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Humble yet elegant St Patrick's Day feast


Tired of the old St Paddy's day stand-by, corned beef and cabbage? You can be just as traditional and as modern as can be with this silky scallop and cabbage casserole and bacstai. Say what? Boxty is how you say it. Here is how you make these traditional potato pancakes of shredded and mashed potatoes, served breakfast, lunch or dinner.


There is no better way to start this adventure than watching Chef Pádraic Óg Gallagher

of Gallagher's Boxty House, Dublin!

https://theculinarytravelguide.com/irish-boxty-recipe/


As the chef says,

"Boxty on the griddle; boxty on the pan. If you can't make boxty, you'll never get a man."

The potato pancakes may be baked or fried and served as part of breakfast, lunch or dinner. Traditionally they are made to honor St Brigid on February 1st but in our feast today we are doing mix and match. Making this recipe is really fun. Got some youngster to give you a hand?


Here are the ingredients to serve 2-4, with a total of 5 or 6 pancakes:

1 potato peeled and cubed, boiled for 10 minutes and then smashed. Yes, take a jar or glass bottom and pound the cubes to mash.

1 potato shredded, put into a dish towel and wrung out. Twist the towel and squeeze hard to wring out a surprising amount of liquid which you set aside in a bowl to let the starch settle.


Mix about 1 cup of all purpose flour with

1/2 teaspoon baking powder and

1/4 teaspoon salt

Stir this all together to make a rough nearly-dough like mixture with

a scant cup of milk or half and half.

Let this pancake batter rest for half an hour while you move on to the next steps.


Scallops, of course! Figure at least 12 whole farmed scallops per person, shucked and gutted, maybe even from your freezer. Petites are good for this dish. Brown some butter and lightly toast the scallops. Set them aside, reserving a few for garnishing the finished casserole.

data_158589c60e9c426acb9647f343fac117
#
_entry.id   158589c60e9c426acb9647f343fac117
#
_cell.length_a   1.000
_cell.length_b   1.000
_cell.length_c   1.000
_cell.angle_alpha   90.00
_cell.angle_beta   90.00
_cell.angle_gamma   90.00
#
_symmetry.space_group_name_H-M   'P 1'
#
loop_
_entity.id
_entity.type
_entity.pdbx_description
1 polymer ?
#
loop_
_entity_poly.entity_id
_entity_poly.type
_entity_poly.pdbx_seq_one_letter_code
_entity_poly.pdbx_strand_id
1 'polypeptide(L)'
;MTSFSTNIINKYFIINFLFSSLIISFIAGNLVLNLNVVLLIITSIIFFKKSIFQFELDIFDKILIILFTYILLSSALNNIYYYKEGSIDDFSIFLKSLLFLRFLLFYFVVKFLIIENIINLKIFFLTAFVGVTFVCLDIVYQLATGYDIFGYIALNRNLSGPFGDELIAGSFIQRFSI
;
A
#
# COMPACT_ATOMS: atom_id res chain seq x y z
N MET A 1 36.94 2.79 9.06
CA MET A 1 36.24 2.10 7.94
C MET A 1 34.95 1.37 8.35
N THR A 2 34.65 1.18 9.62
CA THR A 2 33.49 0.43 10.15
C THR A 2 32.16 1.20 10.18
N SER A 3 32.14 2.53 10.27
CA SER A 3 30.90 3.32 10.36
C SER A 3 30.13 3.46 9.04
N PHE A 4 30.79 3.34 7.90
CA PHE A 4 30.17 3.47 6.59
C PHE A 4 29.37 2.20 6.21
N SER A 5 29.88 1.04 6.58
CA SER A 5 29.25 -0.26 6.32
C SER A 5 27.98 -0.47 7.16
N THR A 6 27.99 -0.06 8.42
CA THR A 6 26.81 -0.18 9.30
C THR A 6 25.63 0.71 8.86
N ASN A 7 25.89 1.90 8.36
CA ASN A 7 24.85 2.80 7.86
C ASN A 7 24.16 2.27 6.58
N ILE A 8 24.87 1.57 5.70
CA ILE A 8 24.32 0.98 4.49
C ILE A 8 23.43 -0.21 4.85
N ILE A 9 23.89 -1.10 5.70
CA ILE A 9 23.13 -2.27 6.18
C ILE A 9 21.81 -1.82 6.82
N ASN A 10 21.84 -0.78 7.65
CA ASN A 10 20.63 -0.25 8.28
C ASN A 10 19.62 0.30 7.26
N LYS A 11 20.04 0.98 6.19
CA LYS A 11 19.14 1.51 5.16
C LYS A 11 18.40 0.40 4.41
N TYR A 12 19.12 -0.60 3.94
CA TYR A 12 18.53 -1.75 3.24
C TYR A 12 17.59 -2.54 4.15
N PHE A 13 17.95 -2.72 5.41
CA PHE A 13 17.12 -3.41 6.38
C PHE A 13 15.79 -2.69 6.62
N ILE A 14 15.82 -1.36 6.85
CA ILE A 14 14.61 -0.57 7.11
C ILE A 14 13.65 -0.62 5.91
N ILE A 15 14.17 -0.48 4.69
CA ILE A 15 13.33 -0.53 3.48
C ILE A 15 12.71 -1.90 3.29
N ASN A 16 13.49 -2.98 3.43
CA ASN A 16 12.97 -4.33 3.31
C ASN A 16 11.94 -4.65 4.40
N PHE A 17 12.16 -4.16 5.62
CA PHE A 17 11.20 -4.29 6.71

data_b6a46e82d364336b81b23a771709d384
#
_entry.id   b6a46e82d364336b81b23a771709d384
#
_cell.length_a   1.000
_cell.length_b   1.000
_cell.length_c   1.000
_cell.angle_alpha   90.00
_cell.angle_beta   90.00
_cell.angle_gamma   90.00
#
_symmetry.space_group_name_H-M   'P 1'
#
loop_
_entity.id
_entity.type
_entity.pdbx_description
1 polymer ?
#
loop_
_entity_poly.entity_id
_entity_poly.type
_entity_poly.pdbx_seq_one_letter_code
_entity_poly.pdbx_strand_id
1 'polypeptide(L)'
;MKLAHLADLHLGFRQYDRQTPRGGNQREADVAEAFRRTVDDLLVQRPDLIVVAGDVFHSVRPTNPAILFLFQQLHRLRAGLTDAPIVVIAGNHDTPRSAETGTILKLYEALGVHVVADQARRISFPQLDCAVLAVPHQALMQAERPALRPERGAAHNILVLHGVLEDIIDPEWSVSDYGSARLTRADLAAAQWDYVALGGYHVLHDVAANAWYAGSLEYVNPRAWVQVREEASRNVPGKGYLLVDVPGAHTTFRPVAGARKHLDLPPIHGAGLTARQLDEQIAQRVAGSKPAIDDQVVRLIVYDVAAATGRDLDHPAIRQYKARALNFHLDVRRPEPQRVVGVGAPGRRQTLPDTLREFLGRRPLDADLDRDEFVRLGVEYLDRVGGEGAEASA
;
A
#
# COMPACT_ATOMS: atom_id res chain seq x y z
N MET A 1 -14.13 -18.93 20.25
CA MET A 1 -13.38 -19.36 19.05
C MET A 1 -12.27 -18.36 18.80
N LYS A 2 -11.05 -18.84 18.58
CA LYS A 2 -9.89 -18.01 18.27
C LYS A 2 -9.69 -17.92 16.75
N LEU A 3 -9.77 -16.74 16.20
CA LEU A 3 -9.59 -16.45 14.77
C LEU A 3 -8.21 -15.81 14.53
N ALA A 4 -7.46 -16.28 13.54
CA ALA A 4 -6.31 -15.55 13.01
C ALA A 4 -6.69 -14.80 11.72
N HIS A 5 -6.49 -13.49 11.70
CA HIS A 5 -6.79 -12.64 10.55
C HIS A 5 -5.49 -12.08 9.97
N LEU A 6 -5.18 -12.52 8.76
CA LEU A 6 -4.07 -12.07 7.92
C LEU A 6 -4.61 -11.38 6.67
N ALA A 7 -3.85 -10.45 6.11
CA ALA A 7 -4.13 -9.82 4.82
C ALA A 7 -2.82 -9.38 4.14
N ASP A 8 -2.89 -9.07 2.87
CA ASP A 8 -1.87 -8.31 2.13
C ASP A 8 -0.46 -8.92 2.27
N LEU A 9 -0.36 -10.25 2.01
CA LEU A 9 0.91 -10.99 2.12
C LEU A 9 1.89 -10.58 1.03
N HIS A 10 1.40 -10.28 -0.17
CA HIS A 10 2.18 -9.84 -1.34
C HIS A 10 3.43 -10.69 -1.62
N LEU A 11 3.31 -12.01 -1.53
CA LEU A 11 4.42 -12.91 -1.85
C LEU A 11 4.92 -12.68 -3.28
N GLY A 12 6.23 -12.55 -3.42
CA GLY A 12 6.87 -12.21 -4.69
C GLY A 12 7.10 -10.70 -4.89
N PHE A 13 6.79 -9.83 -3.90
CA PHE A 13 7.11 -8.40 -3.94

Preheat the oven to 350 degrees. Now for the cabbage part of the casserole which is also easily scaled up to serve more than 2-4:

Thinly slice 1/2 head of green cabbage

thinly slice 1/2 sweet onion

thinly slice 1-2 stacks of celery including the leaves.


Stir fry them all together in 2 Tablespoons of butter in a Dutch oven, tossing and covering the pot until the cabbage is just tender, perhaps 10 minutes. (You may need to add a spoonful of water because you want the cabbage to cook without coloring.)


Coat the cabbage, celery, and onions generously with about 2 tablespoons of flour. Wondra works very well. Pour in a scant cup of milk or half and half and 1/2 cup shredded cheese. A mild cheese such as Monterrey Jack, Gouda or mixed Italian or Parmesan all work well. Simmer gently till the sauce thickens.


Then add

1 Tablespoon of sherry and

1/4 teaspoon of nutmeg.

Stir in the buttered scallops, reserving a few for topping. Pour the mixture into your casserole dish of choice. An 8"x8" works well.


Make a topping of crushed Ritz crackers. Count out 16-18 or just crush half a roll of them with your rolling pin. More fun! Smash! Bang! Squish!

Melt 1 Tablespoon of butter and mix in the crumbs, adding

1/4-1/2 cup more of your shredded cheese of choice.

Bake for 20 minutes, till you see the sauce bubbling around the edges and the crumbs are nicely colored. Put on your topping scallops.


While the casserole is baking, fry the boxty. Allow 2-3 minutes on a side. You are aiming for a lovely golden-brown color. Don't hurry because you want the raw potato shreds to cook well.


On each plate you will put a Boxty pancake, a couple of spoonfuls of cabbage casserole, and perhaps a dollop of sour cream or yogurt on the pancakes, with applesauce on the side.

Don't leave out any component of this combination for an elegant/comfort food surprise.


This combination tastes simultaneously new and traditional. What else would we expect from Irish scallop dishes? They are moving toward abandoning the old way of scraping the seafloor with rake-like bottom trawls. Instead they are using vertically hung scallops on ropes or in nets. A study by Trinity College, Dublin, finds "Habitat concerns resulting from the physical infrastructure associated with suspended scallop culture is minimal."


Your enjoyment will be maximal!


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